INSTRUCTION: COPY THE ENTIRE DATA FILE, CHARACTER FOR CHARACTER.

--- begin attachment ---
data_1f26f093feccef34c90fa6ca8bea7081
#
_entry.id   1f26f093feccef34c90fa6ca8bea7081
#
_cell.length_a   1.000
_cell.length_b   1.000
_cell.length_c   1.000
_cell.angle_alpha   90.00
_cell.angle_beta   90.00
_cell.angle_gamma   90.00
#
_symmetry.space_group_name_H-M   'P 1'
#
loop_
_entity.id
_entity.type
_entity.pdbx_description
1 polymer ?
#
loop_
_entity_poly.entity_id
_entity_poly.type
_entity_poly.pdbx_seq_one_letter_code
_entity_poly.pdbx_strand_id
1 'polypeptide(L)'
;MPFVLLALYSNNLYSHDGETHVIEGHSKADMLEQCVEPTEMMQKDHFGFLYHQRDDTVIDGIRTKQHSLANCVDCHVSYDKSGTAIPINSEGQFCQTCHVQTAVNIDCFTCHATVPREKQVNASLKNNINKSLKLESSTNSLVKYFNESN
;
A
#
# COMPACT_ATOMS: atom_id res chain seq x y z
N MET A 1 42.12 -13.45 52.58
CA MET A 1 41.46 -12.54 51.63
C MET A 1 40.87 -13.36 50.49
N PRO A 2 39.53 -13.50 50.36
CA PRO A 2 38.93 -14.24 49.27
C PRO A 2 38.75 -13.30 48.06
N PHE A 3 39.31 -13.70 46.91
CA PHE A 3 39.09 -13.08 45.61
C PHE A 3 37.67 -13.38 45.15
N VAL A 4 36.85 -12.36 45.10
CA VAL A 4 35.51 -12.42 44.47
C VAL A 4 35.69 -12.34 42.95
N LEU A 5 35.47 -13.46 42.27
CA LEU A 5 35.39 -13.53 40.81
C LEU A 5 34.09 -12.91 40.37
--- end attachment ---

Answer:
data_1f26f093feccef34c90fa6ca8bea7081
#
_entry.id   1f26f093feccef34c90fa6ca8bea7081
#
_cell.length_a   1.000
_cell.length_b   1.000
_cell.length_c   1.000
_cell.angle_alpha   90.00
_cell.angle_beta   90.00
_cell.angle_gamma   90.00
#
_symmetry.space_group_name_H-M   'P 1'
#
loop_
_entity.id
_entity.type
_entity.pdbx_description
1 polymer ?
#
loop_
_entity_poly.entity_id
_entity_poly.type
_entity_poly.pdbx_seq_one_letter_code
_entity_poly.pdbx_strand_id
1 'polypeptide(L)'
;MPFVLLALYSNNLYSHDGETHVIEGHSKADMLEQCVEPTEMMQKDHFGFLYHQRDDTVIDGIRTKQHSLANCVDCHVSYDKSGTAIPINSEGQFCQTCHVQTAVNIDCFTCHATVPREKQVNASLKNNINKSLKLESSTNSLVKYFNESN
;
A
#
# COMPACT_ATOMS: atom_id res chain seq x y z
N MET A 1 42.12 -13.45 52.58
CA MET A 1 41.46 -12.54 51.63
C MET A 1 40.87 -13.36 50.49
N PRO A 2 39.53 -13.50 50.36
CA PRO A 2 38.93 -14.24 49.27
C PRO A 2 38.75 -13.30 48.06
N PHE A 3 39.31 -13.70 46.91
CA PHE A 3 39.09 -13.08 45.61
C PHE A 3 37.67 -13.38 45.15
N VAL A 4 36.85 -12.36 45.10
CA VAL A 4 35.51 -12.42 44.47
C VAL A 4 35.69 -12.34 42.95
N LEU A 5 35.47 -13.46 42.27
CA LEU A 5 35.39 -13.53 40.81
C LEU A 5 34.09 -12.91 40.37